Feb. 9, 2016 SIGN IN | REGISTER

Boehner Battles for GOP’s Trust

Bill Clark/Roll Call
Speaker John Boehner unveiled his own deficit reduction and debt limit increase plan Monday and now faces the task of having to sell the measure to a suspicious Republican Conference.

For House Republicans, the debt ceiling debate has come down to a simple question: Do they trust Speaker John Boehner?

"You either trust the Speaker or not. I do," Rep. Tom Cole (R-Okla.) said of the Ohio Republican on Monday.

"This is a test for the Republican Conference, not the Speaker. Can we trust the guy we elected unanimously to lead us" to now cut the best possible agreement with Democrats, Cole added.

With one week left before the Treasury's Aug. 2 deadline to avert government default, lawmakers continued their game of political and procedural chess, with no clear path to the checkmate.

House Republicans released a package that would raise the debt ceiling immediately by $1 trillion in exchange for $1.2 trillion in cuts, even though President Barack Obama has said he would not support a plan that does not extend the limit through 2013. Senate Democrats introduced an administration-backed plan with $2.7 trillion in savings, with no revenues and no entitlement reform.

Under pressure from tea party activists and other conservative organizations, Boehner and his top lieutenants cannot afford to pass a deal that does not have significant GOP support, and in the end, more Republicans than Democrats will have to vote for a debt and deficit package.

But Boehner has had to distance himself repeatedly from Obama, even as he attempts to craft a deal that can secure the president's signature and avert a potentially catastrophic default on the nation's debt obligations. After walking away from a deal with Obama for the second time Friday night, Boehner found himself still battling suspicion among his rank-and-file Members over whether he is crafting an agreement with the president and not them. During a conference call Sunday, Boehner said, "There are no secret negotiations going on, so don't worry," according to a source familiar with the call.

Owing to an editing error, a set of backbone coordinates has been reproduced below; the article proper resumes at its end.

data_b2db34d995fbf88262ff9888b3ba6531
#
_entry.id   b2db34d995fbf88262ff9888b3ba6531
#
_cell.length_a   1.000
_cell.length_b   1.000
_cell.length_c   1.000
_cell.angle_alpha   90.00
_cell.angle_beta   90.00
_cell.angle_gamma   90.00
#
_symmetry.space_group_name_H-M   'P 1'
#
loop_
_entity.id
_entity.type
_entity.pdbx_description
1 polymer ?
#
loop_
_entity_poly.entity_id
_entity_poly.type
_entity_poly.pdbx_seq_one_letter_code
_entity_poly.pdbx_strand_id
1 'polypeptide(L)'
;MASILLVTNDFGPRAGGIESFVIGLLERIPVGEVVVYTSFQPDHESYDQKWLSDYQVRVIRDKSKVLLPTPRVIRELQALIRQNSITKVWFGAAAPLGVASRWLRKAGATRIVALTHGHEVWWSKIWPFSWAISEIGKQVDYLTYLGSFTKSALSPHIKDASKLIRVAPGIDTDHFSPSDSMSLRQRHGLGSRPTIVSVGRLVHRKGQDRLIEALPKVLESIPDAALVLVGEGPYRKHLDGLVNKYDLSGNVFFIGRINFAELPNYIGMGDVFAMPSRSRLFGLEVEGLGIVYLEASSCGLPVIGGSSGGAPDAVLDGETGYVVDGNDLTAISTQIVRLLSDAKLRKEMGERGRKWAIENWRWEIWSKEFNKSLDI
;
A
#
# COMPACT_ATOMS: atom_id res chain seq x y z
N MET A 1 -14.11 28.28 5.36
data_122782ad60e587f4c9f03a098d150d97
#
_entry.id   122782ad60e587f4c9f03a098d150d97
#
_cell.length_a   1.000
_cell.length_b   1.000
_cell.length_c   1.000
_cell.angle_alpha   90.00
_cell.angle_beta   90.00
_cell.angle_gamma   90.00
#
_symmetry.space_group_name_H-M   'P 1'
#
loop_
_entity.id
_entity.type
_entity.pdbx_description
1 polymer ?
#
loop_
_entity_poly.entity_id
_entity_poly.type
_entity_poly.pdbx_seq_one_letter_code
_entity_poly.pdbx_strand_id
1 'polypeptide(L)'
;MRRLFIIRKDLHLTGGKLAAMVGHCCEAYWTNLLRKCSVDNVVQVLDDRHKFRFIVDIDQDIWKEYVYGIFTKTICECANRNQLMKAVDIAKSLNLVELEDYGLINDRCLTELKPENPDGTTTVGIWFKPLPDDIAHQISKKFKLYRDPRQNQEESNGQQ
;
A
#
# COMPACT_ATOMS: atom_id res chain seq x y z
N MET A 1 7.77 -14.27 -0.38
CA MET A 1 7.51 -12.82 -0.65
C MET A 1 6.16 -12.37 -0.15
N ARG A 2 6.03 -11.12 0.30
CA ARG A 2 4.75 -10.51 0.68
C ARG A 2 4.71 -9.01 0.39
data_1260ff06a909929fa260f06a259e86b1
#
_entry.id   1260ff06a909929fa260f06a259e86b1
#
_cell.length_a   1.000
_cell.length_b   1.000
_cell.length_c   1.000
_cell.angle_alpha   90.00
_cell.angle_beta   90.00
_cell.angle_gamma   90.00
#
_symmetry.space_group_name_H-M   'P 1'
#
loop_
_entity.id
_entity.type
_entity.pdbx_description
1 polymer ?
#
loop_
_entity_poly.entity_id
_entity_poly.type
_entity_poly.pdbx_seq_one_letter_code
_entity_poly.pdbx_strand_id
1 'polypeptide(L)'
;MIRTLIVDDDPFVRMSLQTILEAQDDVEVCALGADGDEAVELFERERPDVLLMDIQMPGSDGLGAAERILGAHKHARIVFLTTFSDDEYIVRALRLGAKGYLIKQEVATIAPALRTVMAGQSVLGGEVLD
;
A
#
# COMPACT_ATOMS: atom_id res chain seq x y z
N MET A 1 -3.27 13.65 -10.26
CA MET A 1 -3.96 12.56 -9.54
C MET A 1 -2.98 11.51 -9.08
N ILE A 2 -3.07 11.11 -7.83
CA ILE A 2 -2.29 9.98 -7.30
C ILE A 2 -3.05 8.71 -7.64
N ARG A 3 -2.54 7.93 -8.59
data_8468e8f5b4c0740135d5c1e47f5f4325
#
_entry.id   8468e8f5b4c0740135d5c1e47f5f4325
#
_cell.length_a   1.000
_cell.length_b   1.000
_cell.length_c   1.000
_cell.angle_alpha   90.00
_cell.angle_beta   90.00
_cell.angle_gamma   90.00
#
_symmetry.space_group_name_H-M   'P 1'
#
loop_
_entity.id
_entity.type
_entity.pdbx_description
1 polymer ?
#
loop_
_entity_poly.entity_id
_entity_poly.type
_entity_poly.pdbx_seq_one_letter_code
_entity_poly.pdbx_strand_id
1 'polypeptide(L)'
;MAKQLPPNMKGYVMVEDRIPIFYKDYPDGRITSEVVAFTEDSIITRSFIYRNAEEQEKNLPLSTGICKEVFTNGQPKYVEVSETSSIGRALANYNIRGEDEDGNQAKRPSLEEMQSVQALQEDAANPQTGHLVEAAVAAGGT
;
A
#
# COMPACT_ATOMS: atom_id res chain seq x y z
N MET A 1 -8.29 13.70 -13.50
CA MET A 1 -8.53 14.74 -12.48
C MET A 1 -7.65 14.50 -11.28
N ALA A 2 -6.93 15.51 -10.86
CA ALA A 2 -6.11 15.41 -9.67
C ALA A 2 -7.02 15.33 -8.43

That call was intended as a plea for Conference unity, but reviews of the Boehner legislation were mixed coming out of a Monday afternoon meeting on the deal.

Like many of her GOP colleagues, Rep. Marsha Blackburn (Tenn.) praised Boehner's efforts. But, as was the case with most, Blackburn declined to specifically back the measure, saying she is "waiting to take a look at what it says. ... Let's read the bill. It's always good to read the bill."

House Ways and Means Chairman Dave Camp (Mich.), who said he would vote for the measure, praised Boehner's work.

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